This can be especially tough to do when your kids might not want to eat or are choosing to eat very little from the foods you’ve made available.
It can be stressful when your kids are vocalizing their refusal to eat – even frustrating! You’ve worked hard to put a meal together for them, and inevitability, you feel like you’re always getting pushback.
Here’s where it can be helpful to step back and see the big picture at work: Helping your children build a positive relationship with food starts with their eating environment. And when kids don’t feel pressured to eat, they’re going to feel much more positive about the eating experiences they get to have with you.
Part of raising intuitive eaters is learning to respect your children’s eating cues and TRUSTING them to eat what they need from the food you offer – even if that means not wanting to eat at times.
It’s allowing your kids to build their autonomy and have the power of saying no to food, even if that might make you feel uncomfortable. It’s letting them know that eating is not a criteria for being welcomed and involved in your family meals.
When children trust they have a choice at mealtimes, it gives them the ability to flex their intuitive eating abilities and learn to eat in a way that feels best in their bodies. This can build their confidence and trust in themselves – not just with food and their bodies, but in other areas, too!
Remember, mealtimes are more than a transaction with an end goal of getting a child to eat. They’re about cultivating a relationship and connecting with our children. Connection should be the priority, regardless of what or how much our children might eat.
Think about the things you can do and say to help your kids feel welcomed and safe at mealtimes and focus on making THIS the end goal rather than the food itself. When you can pivot to this perspective with feeding, I can assure you that things will go so much better for eating with your children. A healthy relationship with food is the natural outcome of positive eating experiences.
If you need more help in this area, check out this post here: “End Mealtime Battles and Raise Intuitive Eaters With These Phrases”
3. Prioritize safety and connection at mealtimes
Adjusting your expectations and focusing on your feeding jobs are huge steps toward helping your children feel safer at mealtimes. Prioritizing safety and connection at meals is essential to creating more positive experiences for your children.
How else can you facilitate this?
Here are some other ideas for you to consider:
Consider family style meals: When children get plates on the table that are pre-plated with various foods we’ve prepared for them to eat, this can already feel like pressure. I know this might seem silly, but really step back and look at it from your child’s perspective. If they’re getting a plate full of different foods they may not be comfortable eating or portions that feel overwhelming to THEM, this can put them off from eating before they even sit down at the table. Sometimes, we plate food for our children with a hidden agenda: we feel like if they just have some food on their plates, they’ll actually eat it or be willing to try it. But this can be a hidden form of pressure. Some kids aren’t actually ready to try the foods we offer on their plates and need to build more comfortability with certain foods before they’re okay with having those foods directly on their plates. This is especially true for pickier eaters. Previously, I would plate food on my daughter’s dish in hope that she would try certain foods or eat things. But I quickly realized this was causing her more stress and anxiety. When I started putting out empty plates and allowing my children to self-serve what they wanted from the foods I made available, things seemed to go way better for all of us. This is a family style approach to serving and works wonders for children and picky eaters. You can learn more about this approach here: “How Family Style Dining Makes Feeding Kids Easier at Mealtime”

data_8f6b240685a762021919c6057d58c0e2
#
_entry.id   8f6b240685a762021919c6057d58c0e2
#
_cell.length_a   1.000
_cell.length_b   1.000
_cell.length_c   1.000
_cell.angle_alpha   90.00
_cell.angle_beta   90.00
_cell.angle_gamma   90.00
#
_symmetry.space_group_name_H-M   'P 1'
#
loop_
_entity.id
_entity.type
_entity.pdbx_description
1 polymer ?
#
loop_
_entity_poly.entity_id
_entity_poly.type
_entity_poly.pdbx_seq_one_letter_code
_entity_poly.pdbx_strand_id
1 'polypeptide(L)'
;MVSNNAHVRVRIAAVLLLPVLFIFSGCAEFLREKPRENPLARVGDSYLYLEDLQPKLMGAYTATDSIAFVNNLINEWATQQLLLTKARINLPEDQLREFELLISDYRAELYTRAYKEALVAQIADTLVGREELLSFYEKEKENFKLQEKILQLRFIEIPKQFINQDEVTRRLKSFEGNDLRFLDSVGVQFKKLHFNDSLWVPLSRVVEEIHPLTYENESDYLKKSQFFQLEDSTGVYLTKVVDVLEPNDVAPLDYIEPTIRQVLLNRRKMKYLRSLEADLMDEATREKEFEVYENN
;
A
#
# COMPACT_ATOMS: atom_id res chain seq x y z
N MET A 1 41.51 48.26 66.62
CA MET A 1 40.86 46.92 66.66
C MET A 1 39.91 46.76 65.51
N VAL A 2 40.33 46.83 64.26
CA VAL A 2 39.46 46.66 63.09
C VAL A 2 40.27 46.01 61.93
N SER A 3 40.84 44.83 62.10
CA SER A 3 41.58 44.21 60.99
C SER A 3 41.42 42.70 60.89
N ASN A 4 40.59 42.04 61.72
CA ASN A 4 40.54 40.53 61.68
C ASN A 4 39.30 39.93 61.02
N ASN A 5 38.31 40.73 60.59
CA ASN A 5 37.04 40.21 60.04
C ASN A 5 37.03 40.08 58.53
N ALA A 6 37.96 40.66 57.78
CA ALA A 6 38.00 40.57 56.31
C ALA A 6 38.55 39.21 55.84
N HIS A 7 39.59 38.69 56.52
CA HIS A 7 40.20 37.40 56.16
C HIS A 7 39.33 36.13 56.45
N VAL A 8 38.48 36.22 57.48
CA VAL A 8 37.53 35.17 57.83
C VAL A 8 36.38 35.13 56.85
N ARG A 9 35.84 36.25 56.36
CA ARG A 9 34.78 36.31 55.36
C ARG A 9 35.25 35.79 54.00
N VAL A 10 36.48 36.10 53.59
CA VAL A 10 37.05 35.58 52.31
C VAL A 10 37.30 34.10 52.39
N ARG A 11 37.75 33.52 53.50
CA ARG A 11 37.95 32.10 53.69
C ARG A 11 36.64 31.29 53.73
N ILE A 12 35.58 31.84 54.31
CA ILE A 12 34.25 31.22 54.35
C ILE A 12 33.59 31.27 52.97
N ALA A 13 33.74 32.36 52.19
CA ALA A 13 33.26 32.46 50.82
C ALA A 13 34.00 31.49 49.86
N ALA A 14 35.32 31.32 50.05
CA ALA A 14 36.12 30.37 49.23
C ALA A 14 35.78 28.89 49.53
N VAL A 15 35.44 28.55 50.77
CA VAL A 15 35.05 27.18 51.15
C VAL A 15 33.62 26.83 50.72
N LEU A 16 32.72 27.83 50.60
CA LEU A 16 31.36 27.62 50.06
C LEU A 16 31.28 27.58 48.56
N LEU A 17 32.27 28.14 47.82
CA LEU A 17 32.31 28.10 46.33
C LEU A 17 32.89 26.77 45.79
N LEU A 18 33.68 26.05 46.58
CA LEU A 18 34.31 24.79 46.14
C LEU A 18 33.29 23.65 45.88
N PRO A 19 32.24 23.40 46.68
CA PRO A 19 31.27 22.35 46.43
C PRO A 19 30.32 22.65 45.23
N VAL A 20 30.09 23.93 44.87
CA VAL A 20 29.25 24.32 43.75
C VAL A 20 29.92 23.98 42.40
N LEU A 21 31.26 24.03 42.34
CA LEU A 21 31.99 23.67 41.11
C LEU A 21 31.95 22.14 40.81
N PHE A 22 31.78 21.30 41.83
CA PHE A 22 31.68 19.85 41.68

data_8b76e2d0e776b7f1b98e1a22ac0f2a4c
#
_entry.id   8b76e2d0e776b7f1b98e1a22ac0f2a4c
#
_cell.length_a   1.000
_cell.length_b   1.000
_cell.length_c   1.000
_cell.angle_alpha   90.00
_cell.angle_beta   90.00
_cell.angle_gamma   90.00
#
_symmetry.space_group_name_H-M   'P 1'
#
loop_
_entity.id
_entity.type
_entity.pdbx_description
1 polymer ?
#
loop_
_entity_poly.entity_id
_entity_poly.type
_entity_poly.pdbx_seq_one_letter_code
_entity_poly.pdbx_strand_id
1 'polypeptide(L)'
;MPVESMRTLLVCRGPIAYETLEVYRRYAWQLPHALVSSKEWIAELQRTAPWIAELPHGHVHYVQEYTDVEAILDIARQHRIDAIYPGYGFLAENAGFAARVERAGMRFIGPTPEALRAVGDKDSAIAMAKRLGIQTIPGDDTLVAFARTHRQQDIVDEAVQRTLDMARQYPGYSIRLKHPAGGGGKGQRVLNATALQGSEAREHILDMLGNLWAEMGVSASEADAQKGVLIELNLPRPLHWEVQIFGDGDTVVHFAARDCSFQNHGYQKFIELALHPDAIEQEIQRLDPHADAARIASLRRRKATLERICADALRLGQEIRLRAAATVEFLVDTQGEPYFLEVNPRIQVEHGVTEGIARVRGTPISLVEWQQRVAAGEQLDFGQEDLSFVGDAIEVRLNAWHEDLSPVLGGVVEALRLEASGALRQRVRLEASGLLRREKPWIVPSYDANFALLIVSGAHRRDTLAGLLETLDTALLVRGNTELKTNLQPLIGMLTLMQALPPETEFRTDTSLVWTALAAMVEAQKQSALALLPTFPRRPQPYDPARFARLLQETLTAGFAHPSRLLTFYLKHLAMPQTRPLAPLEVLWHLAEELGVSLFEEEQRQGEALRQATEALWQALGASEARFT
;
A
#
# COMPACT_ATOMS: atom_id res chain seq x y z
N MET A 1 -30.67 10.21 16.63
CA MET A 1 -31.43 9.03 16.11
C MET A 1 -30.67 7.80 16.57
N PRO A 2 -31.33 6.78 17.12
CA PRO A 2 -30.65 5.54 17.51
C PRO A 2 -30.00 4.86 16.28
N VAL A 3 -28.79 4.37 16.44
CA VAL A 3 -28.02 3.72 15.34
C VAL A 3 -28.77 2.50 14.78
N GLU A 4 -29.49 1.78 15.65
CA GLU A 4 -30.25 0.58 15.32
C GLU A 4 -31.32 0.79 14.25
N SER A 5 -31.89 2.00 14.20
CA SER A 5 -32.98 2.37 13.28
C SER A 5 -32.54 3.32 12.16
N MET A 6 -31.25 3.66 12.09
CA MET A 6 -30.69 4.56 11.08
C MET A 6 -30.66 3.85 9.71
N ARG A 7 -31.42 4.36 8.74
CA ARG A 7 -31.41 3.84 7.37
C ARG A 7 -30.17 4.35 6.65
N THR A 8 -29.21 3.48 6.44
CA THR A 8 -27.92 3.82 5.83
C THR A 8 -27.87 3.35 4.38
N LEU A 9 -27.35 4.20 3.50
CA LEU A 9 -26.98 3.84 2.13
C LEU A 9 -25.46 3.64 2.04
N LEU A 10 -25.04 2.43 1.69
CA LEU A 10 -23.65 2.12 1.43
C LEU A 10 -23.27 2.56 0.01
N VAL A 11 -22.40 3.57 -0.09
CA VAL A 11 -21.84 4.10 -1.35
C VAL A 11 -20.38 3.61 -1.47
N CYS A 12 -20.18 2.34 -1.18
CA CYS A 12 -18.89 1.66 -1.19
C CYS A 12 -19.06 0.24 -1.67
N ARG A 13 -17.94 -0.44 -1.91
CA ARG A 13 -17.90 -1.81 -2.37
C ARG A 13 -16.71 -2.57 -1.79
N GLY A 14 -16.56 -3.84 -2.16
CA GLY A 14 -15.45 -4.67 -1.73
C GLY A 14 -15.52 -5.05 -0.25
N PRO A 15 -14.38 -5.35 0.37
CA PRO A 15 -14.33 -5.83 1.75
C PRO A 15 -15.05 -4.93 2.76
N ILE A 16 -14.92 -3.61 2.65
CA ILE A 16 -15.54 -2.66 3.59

Include 1-2 Safe Foods at Meals: As the parent, you are in charge of the food you’re offering to your children. We want to expose them to a variety of foods, including things they’re still learning how to eat, without pressuring them to eat any foods. We want to take their preferences into consideration without catering to them either and only ever offering their preferred foods. So how can you strike this balance, especially if you have a picky eater? I remember for a while with my daughter, we would regularly only give her the handful of foods we knew she would eat, just so we could feel assured of her eating something. However, I realized it was doing our whole family a disservice because we weren’t eating and enjoying the variety of foods we loved. And it’s just not feasible to create multiple meals for everyone in your household – that’s a surefire way to lose your sanity. So what I started doing was creating the meals we wanted to eat and adding in 1-2 food components I knew would be safe and accepted for my daughter, who was our picky eater at the time. Her safe foods would include things like bread, fruit, pasta and rice, and I would find ways to rotate these with the meals we were already having. Having accepted foods at the table will help your child feel safer coming to the table, because they can identify at least one thing they’re comfortable with.